Collaborative Transportation Management (CTM) sounds suspiciously like one of those "buzz" phrases that marketing MBAs dream up to infuse new life into aging concepts. Isn't transportation by its nature collaborative? And hasn't transportation management long been a business staple?
The answer to both those questions is "yes," but adding the "C" word to transportation management is not just another exercise in hyperbole - at least not among those who take it seriously. And it is taken very seriously by folks involved with the Voluntary Inter-industry Commerce Standards association (VICS), the group that promulgates standards for implementing Collaborative Planning, Forecasting and Replenishment (CPFR), as well as other processes impacting the flow of product and information through the retail supply chain.
Transportation was recognized as the "missing link" in the CPFR process in 2000. "You can't have replenishment without transportation," says Dawn Russell, assistant professor of business logistics at Pennsylvania State University, who was involved in early VICS research on CTM. "You must physically move the goods and transportation planning needs to be looked at as part of the order."
"The transportation process and the fulfillment process really are the culmination of every business relationship a company has," adds Douglas Metcalfe, director of transportation solutions at Irista, a supply-chain execution vendor based in Milwaukee, Wis. "Everything a company does is about getting products to the customer, so it is a very important part of the process."
VICS established a transportation subcommittee, first as an adjunct to the Logistics Committee and later as a subcommittee of the CPFR Committee. A pilot program involving Wal-Mart, Procter & Gamble and J.B. Hunt Transportation, while limited, demonstrated that that there is value to be gained from including carriers in the collaborative loop. But then the subcommittee "stagnated for two years," according to its new chairman, Joel Sutherland, senior vice president of logistics provider Transplace, Plano, Texas. Sutherland agreed to take over leadership of the subcommittee earlier this year and, by all accounts, has re-energized the group. Partial evidence of this was a separate track on Collaborative Transportation Management at this year's Council of Logistics Management conference - a group that Sutherland previously led as president.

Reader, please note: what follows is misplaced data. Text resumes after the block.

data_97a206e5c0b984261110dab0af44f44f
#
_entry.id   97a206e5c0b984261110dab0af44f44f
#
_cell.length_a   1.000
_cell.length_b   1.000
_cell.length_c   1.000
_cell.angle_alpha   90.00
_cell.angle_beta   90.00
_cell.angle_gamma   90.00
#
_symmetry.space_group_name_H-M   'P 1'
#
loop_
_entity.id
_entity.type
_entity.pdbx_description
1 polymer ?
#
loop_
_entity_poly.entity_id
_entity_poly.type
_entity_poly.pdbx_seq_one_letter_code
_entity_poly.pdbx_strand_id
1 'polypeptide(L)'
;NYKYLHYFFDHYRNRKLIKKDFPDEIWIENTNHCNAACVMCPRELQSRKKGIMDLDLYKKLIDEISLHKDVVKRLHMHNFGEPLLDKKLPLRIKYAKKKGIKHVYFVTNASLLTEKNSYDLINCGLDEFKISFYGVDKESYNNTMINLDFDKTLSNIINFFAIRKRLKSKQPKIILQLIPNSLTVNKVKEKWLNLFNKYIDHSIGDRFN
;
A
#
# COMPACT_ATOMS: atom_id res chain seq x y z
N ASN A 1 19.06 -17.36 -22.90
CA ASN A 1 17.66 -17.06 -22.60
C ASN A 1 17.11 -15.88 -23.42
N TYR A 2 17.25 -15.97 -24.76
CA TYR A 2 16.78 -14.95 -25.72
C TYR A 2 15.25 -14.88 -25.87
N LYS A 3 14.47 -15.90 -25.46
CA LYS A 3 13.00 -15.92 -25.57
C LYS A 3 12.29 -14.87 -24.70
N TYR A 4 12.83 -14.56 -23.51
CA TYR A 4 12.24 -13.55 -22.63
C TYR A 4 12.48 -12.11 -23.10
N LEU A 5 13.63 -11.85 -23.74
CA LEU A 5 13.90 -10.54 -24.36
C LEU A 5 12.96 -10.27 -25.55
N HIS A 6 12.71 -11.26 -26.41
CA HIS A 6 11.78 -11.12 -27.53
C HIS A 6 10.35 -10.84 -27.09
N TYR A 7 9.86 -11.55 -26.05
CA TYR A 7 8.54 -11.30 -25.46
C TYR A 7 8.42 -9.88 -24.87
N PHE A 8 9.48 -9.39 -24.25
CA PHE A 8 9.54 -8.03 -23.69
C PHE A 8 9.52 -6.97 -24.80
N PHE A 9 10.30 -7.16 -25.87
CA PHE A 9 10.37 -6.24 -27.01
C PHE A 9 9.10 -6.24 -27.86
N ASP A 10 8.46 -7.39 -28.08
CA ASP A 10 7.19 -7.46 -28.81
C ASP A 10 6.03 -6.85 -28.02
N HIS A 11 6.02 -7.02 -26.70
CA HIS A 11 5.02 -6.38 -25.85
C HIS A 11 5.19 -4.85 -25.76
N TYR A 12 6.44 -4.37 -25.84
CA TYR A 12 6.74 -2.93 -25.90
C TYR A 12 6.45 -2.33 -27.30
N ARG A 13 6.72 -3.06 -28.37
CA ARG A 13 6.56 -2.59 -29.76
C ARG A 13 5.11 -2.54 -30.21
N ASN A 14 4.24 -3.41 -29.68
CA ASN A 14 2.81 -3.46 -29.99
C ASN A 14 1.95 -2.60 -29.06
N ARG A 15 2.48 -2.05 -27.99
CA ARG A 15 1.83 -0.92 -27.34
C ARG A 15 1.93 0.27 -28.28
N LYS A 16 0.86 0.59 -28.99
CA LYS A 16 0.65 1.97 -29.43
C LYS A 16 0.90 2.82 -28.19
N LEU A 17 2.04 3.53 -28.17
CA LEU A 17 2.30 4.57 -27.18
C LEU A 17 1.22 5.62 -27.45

"We have put together an objective for CTM," Sutherland says, adding that the subcommittee also is defining a CTM process framework. He stresses that collaborative transportation management is bigger than any single process for eliminating inefficiencies, such as cooperative efforts between shippers and carriers to build continuous moves. "The continuous move issue has gotten a lot of press," he says, "but CTM needs to be viewed holistically. It's about identifying and eliminating all inefficient transportation processes among all the parties involved, so we now are asking, 'What and where are those inefficiencies?'"
One clearly is the time drivers spend waiting at shipper and receiver locations, which was found in a 1999 study to average 33.5 hours per week for dry vans. With changes in the hours-of-service rules for drivers coming in January 2004, it is essential that "we get our hands around this," Sutherland says. "We simply have to minimize waiting time."
RedPrairie, a developer of transportation and other execution software based in Waukesha, Wis., recently introduced a collaborative product to help shippers better deal with this issue by optimizing the scheduling of dock appointments. "Our dock-door appointment tool understands facility operations and constraints and optimizes in a way that levels out the work load for the facility," says Erv Bluemner, product manager. Carriers are included via an online portal, through which they can request an appointment time. The system is designed to respond with a time that will result in the shortest wait period and still meet both parties' requirements, Bluemner says. This product was developed at the specific request of a large customer and is now being rolled out generally.
An End to Invoices
Another area of inefficiency is in the settlement process, says Bill Pritz, vice president of transportation solutions at Logility, a supply-chain software vendor based in Atlanta. The traditional way this has been done involves the carrier sending a freight bill, the shipper comparing the amount billed with information in its system and, if there is a discrepancy, paying a different amount. The carrier then sends a balance due notice, which the shipper must process, and on and on. "That is a big waste of time and money," says Pritz. Some shippers and carriers have agreed to do away with bills, letting the shipper's TMS rate the shipment and pay automatically. "But then the auditing burden falls on the carrier," which has probably already given a discount to eliminate some of the paperwork, says Pritz. "And the carrier then has the burden of auditing the shipment," he adds. "So the question was, what could collaboration do if the parties really sat down and talked about how to streamline this process."